[Alpine-info] Permissions of user mailboxes in /var/mail
MRC at Washington.EDU
Sat Mar 29 10:58:50 PDT 2008
On Sat, 29 Mar 2008, James Pittman wrote:
>> "If I understand your question correctly, the answer is yes. It is OK for
>> mailbox files in /var/mail to be protected 0600 without any specific group
>> setting. In fact, this is the normal and expected protection for mailbox
>> files for the UW c-client library.
>> "Nothing in any version of Pine, Alpine, UW imapd, ipop3d, or any other UW
>> c-client based application has any dependency upon a mailbox file being
>> accessible by group mail.
> This being the case, is there any way to stop Alpine whinging about the fact
> that my INBOX doesn't have 1777 protection every time I open it?
You have two choices:
. set the mail spool protection to 1777 (there is NO reason AT ALL not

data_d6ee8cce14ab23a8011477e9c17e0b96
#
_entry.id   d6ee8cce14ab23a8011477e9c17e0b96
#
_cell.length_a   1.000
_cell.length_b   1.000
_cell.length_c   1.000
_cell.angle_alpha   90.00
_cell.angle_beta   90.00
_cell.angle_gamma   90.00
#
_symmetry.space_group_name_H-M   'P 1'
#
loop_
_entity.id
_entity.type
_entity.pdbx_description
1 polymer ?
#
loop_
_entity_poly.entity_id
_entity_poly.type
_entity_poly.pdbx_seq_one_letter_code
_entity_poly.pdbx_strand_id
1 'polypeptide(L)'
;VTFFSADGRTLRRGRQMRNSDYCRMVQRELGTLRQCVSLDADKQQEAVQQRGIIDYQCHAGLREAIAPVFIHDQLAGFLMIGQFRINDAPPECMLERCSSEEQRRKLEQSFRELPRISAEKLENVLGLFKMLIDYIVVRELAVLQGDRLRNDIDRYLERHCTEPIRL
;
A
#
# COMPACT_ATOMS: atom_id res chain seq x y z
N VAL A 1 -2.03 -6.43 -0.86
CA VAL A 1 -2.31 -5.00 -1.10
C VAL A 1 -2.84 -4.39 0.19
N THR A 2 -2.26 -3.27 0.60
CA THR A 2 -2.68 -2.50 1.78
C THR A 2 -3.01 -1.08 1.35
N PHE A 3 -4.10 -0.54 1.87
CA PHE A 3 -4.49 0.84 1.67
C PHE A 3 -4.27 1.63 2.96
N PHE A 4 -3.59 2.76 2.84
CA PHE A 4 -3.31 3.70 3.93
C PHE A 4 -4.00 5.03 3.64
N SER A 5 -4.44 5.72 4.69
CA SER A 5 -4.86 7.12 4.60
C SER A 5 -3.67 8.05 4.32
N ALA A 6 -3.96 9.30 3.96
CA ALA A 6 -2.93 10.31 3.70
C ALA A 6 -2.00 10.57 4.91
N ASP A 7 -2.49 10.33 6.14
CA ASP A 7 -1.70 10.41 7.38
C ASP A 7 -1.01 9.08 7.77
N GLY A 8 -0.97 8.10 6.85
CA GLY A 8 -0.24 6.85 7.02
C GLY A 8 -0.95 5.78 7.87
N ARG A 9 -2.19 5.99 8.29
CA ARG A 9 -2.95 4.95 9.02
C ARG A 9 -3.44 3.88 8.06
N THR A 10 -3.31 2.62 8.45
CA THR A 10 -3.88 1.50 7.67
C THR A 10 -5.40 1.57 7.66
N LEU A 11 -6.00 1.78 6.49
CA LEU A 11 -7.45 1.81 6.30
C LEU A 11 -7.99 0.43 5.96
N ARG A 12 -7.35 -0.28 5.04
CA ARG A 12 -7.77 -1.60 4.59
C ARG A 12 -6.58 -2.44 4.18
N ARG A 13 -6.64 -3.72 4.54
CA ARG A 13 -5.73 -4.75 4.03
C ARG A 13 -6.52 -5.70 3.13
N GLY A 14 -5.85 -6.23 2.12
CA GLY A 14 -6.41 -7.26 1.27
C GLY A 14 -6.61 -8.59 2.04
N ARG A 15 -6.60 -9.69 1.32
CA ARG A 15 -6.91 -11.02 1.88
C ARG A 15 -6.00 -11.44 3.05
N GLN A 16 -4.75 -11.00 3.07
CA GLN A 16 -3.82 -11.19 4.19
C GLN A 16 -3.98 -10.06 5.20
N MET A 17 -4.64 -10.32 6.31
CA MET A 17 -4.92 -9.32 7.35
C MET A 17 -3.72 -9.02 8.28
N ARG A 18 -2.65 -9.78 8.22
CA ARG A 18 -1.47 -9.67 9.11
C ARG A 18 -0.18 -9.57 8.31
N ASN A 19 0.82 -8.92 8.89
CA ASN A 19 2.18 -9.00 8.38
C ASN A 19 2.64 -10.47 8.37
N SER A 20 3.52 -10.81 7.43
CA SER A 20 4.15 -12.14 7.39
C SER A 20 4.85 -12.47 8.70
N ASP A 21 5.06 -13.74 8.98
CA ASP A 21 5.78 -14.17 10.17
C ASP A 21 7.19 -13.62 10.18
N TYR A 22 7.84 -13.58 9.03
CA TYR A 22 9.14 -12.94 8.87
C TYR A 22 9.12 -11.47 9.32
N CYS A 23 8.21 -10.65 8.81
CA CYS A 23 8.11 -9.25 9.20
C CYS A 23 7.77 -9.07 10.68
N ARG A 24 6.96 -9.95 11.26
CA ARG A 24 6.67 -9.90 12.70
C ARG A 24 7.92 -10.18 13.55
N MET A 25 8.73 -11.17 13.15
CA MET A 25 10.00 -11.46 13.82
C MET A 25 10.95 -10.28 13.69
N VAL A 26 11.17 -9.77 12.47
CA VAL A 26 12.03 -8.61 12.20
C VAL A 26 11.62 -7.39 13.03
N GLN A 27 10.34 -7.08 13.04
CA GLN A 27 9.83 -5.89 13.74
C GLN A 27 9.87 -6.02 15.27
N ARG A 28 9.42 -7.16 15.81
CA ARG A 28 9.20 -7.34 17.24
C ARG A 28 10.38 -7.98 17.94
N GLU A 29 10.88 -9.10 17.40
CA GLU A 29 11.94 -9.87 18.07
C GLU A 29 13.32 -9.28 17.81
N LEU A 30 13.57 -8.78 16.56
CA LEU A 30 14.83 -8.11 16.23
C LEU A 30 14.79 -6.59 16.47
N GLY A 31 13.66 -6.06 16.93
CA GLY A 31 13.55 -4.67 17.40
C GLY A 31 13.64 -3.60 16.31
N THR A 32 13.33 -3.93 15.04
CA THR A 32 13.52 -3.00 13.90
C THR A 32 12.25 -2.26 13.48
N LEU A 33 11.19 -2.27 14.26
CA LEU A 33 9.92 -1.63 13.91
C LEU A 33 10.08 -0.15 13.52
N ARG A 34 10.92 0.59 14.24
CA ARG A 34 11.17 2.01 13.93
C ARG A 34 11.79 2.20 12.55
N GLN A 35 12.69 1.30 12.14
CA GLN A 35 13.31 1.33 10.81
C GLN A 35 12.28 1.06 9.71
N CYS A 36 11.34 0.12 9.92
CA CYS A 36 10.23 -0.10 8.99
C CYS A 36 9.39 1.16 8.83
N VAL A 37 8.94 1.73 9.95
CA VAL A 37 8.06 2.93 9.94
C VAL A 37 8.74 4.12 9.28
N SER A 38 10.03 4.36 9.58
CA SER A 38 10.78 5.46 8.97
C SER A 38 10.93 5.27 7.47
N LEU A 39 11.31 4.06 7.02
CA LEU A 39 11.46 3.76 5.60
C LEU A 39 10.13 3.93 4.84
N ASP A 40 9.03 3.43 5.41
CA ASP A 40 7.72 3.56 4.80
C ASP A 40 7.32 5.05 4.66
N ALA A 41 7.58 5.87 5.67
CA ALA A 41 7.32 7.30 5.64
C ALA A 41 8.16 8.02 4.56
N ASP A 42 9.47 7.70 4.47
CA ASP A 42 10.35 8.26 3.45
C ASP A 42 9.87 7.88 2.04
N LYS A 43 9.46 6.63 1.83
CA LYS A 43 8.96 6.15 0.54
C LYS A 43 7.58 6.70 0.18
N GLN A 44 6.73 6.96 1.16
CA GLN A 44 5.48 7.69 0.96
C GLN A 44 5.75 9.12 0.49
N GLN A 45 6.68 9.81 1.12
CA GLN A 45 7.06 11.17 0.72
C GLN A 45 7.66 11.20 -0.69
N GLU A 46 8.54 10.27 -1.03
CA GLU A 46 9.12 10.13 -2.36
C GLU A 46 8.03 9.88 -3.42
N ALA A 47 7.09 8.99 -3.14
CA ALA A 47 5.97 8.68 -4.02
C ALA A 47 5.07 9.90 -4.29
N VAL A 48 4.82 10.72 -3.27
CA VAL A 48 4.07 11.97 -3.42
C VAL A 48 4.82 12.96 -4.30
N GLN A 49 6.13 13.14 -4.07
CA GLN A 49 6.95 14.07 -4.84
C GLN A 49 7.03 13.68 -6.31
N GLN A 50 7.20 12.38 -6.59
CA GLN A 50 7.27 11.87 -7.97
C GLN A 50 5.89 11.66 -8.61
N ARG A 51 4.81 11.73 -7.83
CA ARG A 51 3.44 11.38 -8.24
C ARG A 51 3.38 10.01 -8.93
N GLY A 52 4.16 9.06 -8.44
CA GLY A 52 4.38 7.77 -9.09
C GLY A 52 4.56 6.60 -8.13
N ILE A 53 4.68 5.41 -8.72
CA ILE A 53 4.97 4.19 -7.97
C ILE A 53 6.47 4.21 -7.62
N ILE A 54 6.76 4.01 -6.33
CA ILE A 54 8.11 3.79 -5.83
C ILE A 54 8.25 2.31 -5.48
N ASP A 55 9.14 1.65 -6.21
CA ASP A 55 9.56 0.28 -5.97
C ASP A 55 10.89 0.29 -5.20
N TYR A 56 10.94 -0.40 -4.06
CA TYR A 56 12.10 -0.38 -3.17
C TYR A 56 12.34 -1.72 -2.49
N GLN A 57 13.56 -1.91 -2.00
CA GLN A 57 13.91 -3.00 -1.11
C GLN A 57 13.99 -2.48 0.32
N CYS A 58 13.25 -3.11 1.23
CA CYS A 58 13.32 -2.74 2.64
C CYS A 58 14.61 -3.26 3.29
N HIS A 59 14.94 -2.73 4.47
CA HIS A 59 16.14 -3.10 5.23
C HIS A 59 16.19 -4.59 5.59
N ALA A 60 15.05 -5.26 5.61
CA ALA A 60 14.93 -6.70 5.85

to do this on a single user system, and only bad reasons not to do this
on a multi-user system)
. install the mlock tool which is included as part of the UW IMAP
distribution. mlock runs setgid mail, and thus does what c-client does
The reason for that "whinging" is that there is a serious problem. The
problem is that NOTHING that protects your mailbox from being corrupted if
a delivery attempt is made while Alpine/Pine/imapd/ipop3d/etc. is updating
The message is obnoxious for a reason; it is to induce you to fix the
problem, rather than wait until your mailbox gets corrupted.
Put another way: you MUST arrange matters so that Alpine can create the
lock files that it needs to create.
The best solution is to set the spool directory protection to 1777. This
whole "group mail" stuff is hokey, doesn't really buy you any true
security, and opens security weaknesses of its own. But if you insist
upon using group mail, then you MUST install mlock since Alpine will not
do so itself.
Note as well that ALL of the above applies to the spool directory.
NOTHING should EVER need group mail access to the mailbox files
themselves; that is a security bug that you can drive a truck through.
-- Mark --
Science does not emerge from voting, party politics, or public debate.
Si vis pacem, para bellum.
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